The School of Medicine has joined with Mallinckrodt Pharmaceuticals in a collaborative research partnership aimed at pursuing new therapies for patients with complex medical conditions, especially rare diseases that may have few or no treatment options. The global pharmaceutical company will fund up to $10 million over five years.
William Yeoh, of the School of Engineering & Applied Science, is designing algorithms to run the smart homes of the future – and he’s making sure they won’t bother us too much.
By looking into the brains of locusts, researchers in the School of Engineering & Applied Science at Washington University in St. Louis have determined how one smell can affect another, and how a locust can recognize a smell even though its brain activity looks different depending on the context.
Amit Pathak, a mechanical engineer at Washington University in St. Louis who specializes in mechanobiology, plans to take a closer look at various aspects of cell group behavior — and their implications for diseases such as cancer — with a prestigious five-year, $1.9 million grant for early-stage investigators from the National Institutes of Health (NIH).
Researchers at Washington University School of Medicine are leading a national, multicenter study exploring whether testosterone plus exercise can restore physical abilities in elderly women who have broken a hip. The study is funded with a $15.6 million National Institutes of Health (NIH) grant.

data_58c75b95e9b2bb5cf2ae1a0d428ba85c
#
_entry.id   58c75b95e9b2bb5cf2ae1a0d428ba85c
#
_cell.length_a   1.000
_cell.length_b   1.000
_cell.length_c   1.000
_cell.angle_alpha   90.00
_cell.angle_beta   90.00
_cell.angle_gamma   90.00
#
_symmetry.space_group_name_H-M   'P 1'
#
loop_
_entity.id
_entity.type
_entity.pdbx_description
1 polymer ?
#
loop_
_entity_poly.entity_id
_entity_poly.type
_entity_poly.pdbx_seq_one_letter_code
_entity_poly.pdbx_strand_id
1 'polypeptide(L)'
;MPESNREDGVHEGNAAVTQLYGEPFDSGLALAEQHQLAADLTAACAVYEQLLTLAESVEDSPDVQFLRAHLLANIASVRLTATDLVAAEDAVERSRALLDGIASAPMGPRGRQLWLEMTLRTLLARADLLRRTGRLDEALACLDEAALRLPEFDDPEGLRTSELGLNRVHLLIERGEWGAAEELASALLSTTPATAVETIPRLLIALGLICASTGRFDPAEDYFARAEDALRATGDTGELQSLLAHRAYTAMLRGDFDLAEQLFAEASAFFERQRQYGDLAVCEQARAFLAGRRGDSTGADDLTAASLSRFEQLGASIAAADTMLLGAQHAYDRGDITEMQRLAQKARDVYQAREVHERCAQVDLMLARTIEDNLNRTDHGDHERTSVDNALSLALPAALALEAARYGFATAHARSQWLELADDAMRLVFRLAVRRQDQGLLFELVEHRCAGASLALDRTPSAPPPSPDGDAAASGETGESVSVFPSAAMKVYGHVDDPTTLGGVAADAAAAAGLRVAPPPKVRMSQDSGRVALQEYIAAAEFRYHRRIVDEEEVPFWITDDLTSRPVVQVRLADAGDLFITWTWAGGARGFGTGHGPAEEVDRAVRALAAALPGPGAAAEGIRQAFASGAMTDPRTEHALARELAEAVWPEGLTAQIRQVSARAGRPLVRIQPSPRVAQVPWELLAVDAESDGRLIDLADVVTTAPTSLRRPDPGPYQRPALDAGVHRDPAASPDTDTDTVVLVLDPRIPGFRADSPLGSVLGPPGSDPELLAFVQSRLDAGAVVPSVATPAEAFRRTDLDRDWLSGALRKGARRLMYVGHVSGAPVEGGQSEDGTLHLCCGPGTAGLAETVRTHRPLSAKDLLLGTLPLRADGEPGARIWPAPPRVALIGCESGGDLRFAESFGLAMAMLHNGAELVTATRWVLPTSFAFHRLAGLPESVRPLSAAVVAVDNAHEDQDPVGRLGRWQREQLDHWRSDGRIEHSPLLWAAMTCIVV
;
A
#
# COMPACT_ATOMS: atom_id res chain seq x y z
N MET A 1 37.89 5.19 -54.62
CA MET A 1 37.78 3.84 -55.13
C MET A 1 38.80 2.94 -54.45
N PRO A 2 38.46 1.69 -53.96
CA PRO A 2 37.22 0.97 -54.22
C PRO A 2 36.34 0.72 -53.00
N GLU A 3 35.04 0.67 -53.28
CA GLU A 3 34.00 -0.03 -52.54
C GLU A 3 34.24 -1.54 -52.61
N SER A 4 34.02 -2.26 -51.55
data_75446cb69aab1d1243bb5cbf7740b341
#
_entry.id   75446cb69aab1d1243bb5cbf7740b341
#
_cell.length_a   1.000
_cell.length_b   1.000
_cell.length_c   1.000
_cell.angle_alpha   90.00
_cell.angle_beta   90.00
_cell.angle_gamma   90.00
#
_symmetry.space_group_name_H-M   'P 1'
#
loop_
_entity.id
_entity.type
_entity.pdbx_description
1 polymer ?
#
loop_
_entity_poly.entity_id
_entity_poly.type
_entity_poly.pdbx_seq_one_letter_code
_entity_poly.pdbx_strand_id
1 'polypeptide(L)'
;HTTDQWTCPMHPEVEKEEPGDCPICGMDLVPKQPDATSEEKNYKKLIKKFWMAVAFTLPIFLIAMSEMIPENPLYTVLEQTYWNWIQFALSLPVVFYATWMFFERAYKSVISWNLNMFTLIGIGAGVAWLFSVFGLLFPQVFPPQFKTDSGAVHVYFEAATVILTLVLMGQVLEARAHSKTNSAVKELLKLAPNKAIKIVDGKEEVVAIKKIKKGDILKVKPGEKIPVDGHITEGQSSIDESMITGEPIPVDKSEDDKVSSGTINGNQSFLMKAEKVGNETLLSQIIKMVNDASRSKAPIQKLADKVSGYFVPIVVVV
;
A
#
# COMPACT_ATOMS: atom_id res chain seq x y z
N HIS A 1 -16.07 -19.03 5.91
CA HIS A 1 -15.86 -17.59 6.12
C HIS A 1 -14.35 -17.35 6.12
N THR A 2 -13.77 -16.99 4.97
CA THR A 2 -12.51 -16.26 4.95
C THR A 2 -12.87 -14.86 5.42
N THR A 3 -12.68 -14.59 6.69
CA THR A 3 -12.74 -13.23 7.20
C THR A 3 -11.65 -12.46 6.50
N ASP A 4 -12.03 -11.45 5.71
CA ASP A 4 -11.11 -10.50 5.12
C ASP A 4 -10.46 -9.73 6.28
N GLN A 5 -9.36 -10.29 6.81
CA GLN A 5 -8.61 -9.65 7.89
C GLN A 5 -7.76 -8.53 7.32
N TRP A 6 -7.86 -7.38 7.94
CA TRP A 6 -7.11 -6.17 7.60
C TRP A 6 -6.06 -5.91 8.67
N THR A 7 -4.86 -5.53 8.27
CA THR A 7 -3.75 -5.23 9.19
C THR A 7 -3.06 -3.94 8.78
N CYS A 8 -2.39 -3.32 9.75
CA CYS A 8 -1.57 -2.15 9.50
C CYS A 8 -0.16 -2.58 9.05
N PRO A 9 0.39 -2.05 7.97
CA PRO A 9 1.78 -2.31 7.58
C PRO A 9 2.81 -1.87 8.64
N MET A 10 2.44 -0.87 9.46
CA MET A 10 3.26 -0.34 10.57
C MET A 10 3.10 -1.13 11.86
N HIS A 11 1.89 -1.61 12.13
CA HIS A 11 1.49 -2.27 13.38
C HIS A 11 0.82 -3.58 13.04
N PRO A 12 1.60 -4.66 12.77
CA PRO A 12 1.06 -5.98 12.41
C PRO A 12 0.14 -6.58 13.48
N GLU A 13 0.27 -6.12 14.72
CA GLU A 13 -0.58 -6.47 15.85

United Way of Greater St. Louis has named Chancellor Mark S. Wrighton as a co-chair of its 2018 community campaign. He will serve alongside co-chair Jeff Fox, chairman and CEO of Harbour Group, for the annual fundraiser.
Eligible individuals can now purchase permits for the Occasional Parking Program or Bearly Drivers Carpool for the 2018-19 academic year. Updates also included on permit holds, a new Metrolink station and gate-arm technology in parking garages.
Biologists at Washington University in St. Louis have published a first-of-its-kind look at the physical characteristics of lizards that seem to make the difference between life and death in a hurricane, as reported July 25 in the journal Nature.
A team of international researchers led by engineers at Washington University has developed a way to use a light field to trigger a mechanical movement that will generate an acoustic wave.
We may not be able to change recent events in our lives, but how well we remember them plays a key role in how our brains model what’s happening in the present and predict what’s likely to occur in the future, finds new research in the Journal of Experimental Psychology: General.